Just lips, just a car,
and the hard asphalt, the quiet suburbia,
the gentrification of the wild, wild world
distilled into the parking lot behind a Starbucks.
Just the latte and a tea:
a taste of sugar on tongues that had never met before.
Just a hand on my waist, just the feel of the skin of his back under his T-shirt,
just his lips on my mouth:
the feeling I was losing eternity.
Just a boy, talking about my olive skin and green eyes,
like every man from now until the end of time,
leaning on a black sports car:
offering me ruin.
Just the feeling, in the suburbs, over coffee, over pavement,
that I didn’t know him at all,
and that I would cease to exist if I left him now.
Just the same old banal love story,
older than Europe and concrete and cuneiform,
that makes every country song a prophecy.
Just the feeling that I know nothing after all,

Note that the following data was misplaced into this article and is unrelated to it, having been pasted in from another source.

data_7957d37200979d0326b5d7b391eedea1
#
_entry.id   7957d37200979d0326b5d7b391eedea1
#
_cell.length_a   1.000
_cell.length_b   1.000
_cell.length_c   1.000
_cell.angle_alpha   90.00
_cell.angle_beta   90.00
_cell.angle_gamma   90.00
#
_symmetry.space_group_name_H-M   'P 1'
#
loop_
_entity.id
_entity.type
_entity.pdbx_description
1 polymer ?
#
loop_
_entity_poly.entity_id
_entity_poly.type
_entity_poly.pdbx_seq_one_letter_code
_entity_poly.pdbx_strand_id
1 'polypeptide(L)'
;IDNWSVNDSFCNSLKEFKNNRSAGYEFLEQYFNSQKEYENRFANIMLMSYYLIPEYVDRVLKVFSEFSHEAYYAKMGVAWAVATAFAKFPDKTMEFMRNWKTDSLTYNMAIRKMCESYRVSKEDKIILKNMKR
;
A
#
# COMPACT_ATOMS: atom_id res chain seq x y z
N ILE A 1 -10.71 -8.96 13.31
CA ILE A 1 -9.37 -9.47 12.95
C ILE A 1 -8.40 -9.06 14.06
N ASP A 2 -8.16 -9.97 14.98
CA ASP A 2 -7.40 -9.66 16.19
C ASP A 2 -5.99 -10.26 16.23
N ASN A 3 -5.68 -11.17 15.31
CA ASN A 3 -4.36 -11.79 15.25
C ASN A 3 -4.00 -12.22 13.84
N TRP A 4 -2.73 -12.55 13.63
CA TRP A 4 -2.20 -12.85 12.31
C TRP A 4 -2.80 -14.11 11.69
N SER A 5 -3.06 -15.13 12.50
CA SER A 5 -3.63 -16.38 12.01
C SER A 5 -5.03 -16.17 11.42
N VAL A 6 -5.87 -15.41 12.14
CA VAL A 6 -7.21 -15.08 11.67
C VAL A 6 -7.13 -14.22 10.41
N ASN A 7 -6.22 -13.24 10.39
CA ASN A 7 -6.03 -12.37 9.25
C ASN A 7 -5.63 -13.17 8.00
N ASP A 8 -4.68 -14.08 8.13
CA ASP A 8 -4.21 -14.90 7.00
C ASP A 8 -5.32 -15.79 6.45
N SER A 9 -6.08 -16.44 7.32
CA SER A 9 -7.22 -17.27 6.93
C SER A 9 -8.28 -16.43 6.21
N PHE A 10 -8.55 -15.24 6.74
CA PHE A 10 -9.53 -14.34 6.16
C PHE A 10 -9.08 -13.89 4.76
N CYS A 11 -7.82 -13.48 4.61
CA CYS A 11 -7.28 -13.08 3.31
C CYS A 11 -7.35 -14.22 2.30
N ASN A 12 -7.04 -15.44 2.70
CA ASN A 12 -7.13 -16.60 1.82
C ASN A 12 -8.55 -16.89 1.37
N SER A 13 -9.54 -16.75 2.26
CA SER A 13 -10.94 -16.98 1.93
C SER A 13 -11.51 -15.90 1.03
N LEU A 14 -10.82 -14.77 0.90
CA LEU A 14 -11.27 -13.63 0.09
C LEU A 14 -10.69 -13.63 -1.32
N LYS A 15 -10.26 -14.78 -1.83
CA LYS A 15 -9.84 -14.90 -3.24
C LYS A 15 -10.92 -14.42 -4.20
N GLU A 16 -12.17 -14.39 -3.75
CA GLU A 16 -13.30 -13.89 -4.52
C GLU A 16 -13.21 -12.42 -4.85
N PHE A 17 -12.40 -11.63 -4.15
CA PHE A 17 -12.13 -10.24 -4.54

that the restaurant workers coming out the back door are watching us,
that he is missing Breaking Bad,
that home and country and destiny, the fountain of youth and the arc of the covenant,
have all been sacrificed
for skin on skin, a promise of nothing,
a promise of literally everything:
Gina Tomaine is a Philadelphia-based writer and editor, as well as a lecturer in composition and literature at Saint Joseph’s University. She earned her MFA from Emerson College in Boston. She has work forthcoming in Painted Bride Quarterly and Entropy, and she has been published in The Boston Globe, Boston Magazine, The Philadelphia Inquirer, Bustle, Complex, Electric City Magazine, and Philadelphia Magazine, among others. You can find her on Twitter (@gtomaine) and on the web (https://ginatomaine.com).